“You say that to Milo a lot,” he said quietly, and then glanced up at me. “‘You’re not alone.’”
“Yes,” I whispered. “In my lowest moments, that was always the feeling that hurt me the most. The one that could break through even my best facades.” I shrugged my shoulders in a casual gesture, but could feel my eyes begin to well up with tears. “So, well, I don’t—I don’t ever want Milo to feel that way. I don’t ever want him to experience that.”
Gabriel nodded in agreement and stepped forward to enfold me in his arms. I went willingly—gratefully. He was warm, and beneath the smell of cigarettes, he still smelled like him, like coffee and sunlight and the fresh ocean air.
“I love you,” I murmured against his skin. “I love you, and I’m happy, and I’m going to enjoy every minute of that, so I never live to regret that I didn’t.”
“Message received,” Gabriel said, and I smiled because I could hear the smile in his voice too.
“I love you,” I repeated, because I did, and the feeling was far too much to contain.
“I know” —he kissed my forehead— “and I’m so fucking grateful for that.” He kissed my lips, and I melted against them like candy in the sun. “I love you too, Jo. More and more, every day.”
I threw my arms around his neck and his arms rose to hold me tight.
“More and more, every day.”
But you will be safe in my arms
* * * * *
The first frost of the year found us standing outside my parents’ home, our breaths suspended in the frigid air and Milo bundled up like a marshmallow in his father’s arms. Both had similar disgruntled faces, which admittedly had me giggling as I hopped in place to warm up. Maybe, if we were lucky, we’d get some snow come Christmas Day. There was nothing quite so magical as that.
“Do you think the doorbell’s working?” Gabriel grumbled as Milo tried to grab his nose.
I smiled bracingly. “Give them a minute—it’s a big house!”
It was an understatement. My parent’s home was a sprawling edifice that sometimes felt too big for even our large family, but it was beautiful, and comforting, and regrettably, for sale. By the summer, my family planned to move to Hidden Springs, a fact that I was still having difficulties coming to terms with. Perhaps if it’d been a nearer location, I might have dealt with it better, but Hidden Springs was true to its name and secluded in the mountains five hours north. It would grace them with the quiet they’d sought for quite some time, but leave Gabriel, Milo, and I alone in this bustling city.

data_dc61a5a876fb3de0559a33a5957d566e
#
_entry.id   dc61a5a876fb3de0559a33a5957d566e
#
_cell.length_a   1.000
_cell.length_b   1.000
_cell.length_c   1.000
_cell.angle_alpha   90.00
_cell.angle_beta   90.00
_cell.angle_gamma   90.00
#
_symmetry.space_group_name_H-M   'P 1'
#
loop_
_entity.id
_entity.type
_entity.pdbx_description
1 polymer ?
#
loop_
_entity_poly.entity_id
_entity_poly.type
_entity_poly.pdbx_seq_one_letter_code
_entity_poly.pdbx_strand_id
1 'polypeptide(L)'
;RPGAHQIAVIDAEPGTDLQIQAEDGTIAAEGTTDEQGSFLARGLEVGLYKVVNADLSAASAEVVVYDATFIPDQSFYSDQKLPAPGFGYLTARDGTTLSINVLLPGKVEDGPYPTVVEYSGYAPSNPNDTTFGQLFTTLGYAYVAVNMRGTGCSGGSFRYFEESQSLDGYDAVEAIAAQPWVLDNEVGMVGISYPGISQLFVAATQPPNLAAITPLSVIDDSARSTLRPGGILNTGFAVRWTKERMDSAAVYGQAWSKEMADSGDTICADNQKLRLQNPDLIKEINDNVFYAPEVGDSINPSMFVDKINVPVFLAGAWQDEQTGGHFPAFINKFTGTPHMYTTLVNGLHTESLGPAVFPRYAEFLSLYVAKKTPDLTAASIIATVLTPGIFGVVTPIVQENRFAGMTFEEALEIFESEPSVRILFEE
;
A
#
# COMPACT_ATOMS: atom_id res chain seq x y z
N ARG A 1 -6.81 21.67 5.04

Unless, of course, we decided to join them.
The front door opened with the tinkling of silver bells, and I lit up as my mother and father appeared, their familiar faces as sparkling as the lights strung all along the roof.
“Mom! Dad!” I exclaimed, and leapt forward, looping one arm around each of them in a clumsy attempt to hug them both at once.
“Hello to you too,” Dad said in amusement, while Mom laughed and added, “You’d think we hadn’t just seen other last week.”
I stepped back with a exhilarated grin. “I’d be excited to see you even if it’d been this morning.”
“I believe that,” Dad said, still smiling.
They greeted Gabriel then and cooed over Milo, who waved with some assistance from his dad.
“There you go—say ‘hi’ to Grandma and Grandpa, Milo!” I encouraged. He looked at me in confusion, which made everyone laugh.
“You know,” Mom began, casting me a skeptical look, “I’m still not sure about being called ‘Grandma.’ Couldn’t we go for ‘Mama’ or ‘Mom #2 Who is Somewhat Older’?”
I laughed. “I mean, if you’re serious, we could absolutely go for ‘Mama Candice,’ instead of ‘Grandma.’”
Dad folded his arms and smirked. “Could I be Papa James then?”
“Nah, you’re definitely ‘Grandpa,’ you old man,” Mom teased, elbowing him in the side.
“We’re the same age?”
“Anyway!” she sang, disregarding that. “Come in! Come in” —she opened her arms— “And give me my grandson, will you?”
We all laughed, Dad included, and Gabriel gently passed Milo to my mom, who immediately had our son laughing too by showering him with kisses.
As we stepped inside, I couldn’t help but marvel. The house was decorated gorgeously. There was garland trailing down the banisters, fat wreaths hung and adorned with big velvet bows, dozens of twinkling lights, and the warm scents of cinnamon and burning logs enfolding us all in their welcoming grasps.
It was dazzling, and not for the first time I felt a pang at the thought that this would all soon be gone. In another city, another house, another fireplace—it wouldn’t be the same.
“Thomas!” my mom shouted, jolting me from my thoughts.
“What?” he yelled back, voice distant.
“Come greet your sister!”